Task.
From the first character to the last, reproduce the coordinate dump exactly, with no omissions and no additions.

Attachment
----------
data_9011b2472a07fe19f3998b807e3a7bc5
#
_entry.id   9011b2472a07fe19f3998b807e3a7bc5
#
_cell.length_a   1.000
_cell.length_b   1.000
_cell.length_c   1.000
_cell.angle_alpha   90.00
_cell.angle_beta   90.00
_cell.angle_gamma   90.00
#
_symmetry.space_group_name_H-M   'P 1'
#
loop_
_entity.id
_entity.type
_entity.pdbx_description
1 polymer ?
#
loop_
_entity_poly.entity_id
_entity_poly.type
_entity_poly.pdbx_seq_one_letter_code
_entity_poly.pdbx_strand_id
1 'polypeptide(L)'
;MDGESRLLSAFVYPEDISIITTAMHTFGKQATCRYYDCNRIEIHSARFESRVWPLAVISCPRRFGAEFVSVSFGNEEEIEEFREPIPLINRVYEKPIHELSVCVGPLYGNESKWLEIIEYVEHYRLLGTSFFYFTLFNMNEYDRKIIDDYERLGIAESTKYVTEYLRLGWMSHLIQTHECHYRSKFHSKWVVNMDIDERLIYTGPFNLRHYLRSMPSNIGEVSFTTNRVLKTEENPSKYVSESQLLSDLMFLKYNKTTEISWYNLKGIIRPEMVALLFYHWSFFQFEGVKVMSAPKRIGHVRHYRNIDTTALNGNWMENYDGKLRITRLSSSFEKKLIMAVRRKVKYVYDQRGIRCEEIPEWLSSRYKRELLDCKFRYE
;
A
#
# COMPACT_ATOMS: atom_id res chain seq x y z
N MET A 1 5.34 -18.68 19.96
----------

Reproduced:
data_9011b2472a07fe19f3998b807e3a7bc5
#
_entry.id   9011b2472a07fe19f3998b807e3a7bc5
#
_cell.length_a   1.000
_cell.length_b   1.000
_cell.length_c   1.000
_cell.angle_alpha   90.00
_cell.angle_beta   90.00
_cell.angle_gamma   90.00
#
_symmetry.space_group_name_H-M   'P 1'
#
loop_
_entity.id
_entity.type
_entity.pdbx_description
1 polymer ?
#
loop_
_entity_poly.entity_id
_entity_poly.type
_entity_poly.pdbx_seq_one_letter_code
_entity_poly.pdbx_strand_id
1 'polypeptide(L)'
;MDGESRLLSAFVYPEDISIITTAMHTFGKQATCRYYDCNRIEIHSARFESRVWPLAVISCPRRFGAEFVSVSFGNEEEIEEFREPIPLINRVYEKPIHELSVCVGPLYGNESKWLEIIEYVEHYRLLGTSFFYFTLFNMNEYDRKIIDDYERLGIAESTKYVTEYLRLGWMSHLIQTHECHYRSKFHSKWVVNMDIDERLIYTGPFNLRHYLRSMPSNIGEVSFTTNRVLKTEENPSKYVSESQLLSDLMFLKYNKTTEISWYNLKGIIRPEMVALLFYHWSFFQFEGVKVMSAPKRIGHVRHYRNIDTTALNGNWMENYDGKLRITRLSSSFEKKLIMAVRRKVKYVYDQRGIRCEEIPEWLSSRYKRELLDCKFRYE
;
A
#
# COMPACT_ATOMS: atom_id res chain seq x y z
N MET A 1 5.34 -18.68 19.96